In order to convict an individual of a crime after the government intervenes, the government bears the burden of proof to prove that a defendant is predisposed to violate the law before the government intervened.
In 1984, the defendant ordered child pornography, which was a legal transaction at the time. At the time of the order, defendant claims that he did not know that the material depicted minors. The government received defendant's name as a potential target for future pornography-encouraging mailings. The government continued to send the defendant mailings, and the defendant eventually purchased the material. Defendant was convicted of violating the Child Protection Act of 1984, which criminalized the knowing receipt through the mails of a visual depiction that involved the use of a minor engaging in sexually explicit conduct. Defendant's entrapment defense failed. On appeal, the court of appeals affirmed. Defendant challenged the affirmance.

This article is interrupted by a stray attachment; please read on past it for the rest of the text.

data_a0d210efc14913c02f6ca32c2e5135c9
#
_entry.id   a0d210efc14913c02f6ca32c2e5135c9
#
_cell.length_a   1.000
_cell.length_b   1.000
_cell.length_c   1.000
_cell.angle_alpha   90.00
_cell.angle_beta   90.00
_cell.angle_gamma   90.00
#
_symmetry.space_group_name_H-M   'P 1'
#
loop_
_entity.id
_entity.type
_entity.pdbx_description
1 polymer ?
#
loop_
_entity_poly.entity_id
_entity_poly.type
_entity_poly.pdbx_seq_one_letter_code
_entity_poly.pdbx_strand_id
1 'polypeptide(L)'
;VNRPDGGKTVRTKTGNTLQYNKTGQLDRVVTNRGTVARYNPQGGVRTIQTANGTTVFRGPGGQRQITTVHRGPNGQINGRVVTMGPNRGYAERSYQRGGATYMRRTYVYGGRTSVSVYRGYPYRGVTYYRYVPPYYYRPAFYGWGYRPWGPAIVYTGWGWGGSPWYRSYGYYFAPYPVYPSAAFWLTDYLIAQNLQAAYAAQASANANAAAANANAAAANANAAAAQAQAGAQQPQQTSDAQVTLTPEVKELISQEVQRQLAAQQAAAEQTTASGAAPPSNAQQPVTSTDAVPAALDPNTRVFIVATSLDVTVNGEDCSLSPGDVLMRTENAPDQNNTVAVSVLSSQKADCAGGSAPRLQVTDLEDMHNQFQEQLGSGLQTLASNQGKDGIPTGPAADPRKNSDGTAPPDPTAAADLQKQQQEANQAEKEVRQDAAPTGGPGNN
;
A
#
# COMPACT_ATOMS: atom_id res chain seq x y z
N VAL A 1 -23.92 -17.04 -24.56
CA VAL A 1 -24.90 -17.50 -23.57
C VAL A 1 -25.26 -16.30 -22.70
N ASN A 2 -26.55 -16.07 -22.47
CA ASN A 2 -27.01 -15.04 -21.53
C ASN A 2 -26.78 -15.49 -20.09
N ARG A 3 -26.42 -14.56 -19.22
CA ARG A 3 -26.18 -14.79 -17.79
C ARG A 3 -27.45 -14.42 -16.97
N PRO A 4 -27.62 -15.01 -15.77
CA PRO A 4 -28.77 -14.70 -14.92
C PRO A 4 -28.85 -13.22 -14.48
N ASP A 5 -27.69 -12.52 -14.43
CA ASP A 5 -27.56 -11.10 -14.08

Did the government prove, beyond a reasonable doubt, that the defendant was predisposed to the crime before the government t solicited him with the mailings?
In reversing the lower courts' rulings, the Supreme Court held that the government overstepped the line between setting a trap for the "unwary innocent" and the "unwary criminal." The Court also held that, as a matter of law, the government failed to establish that defendant was independently predisposed to commit the crime for which he was arrested. The Court determined that although defendant was predisposed to break the law, the government did not prove that this predisposition was independent and not the product of the attention that the government had directed towards defendant. The Court noted that by making available illegal sexually explicit materials, the government not only excited defendant's interest in materials banned by law, but also exerted substantial pressure on defendant to obtain such materials.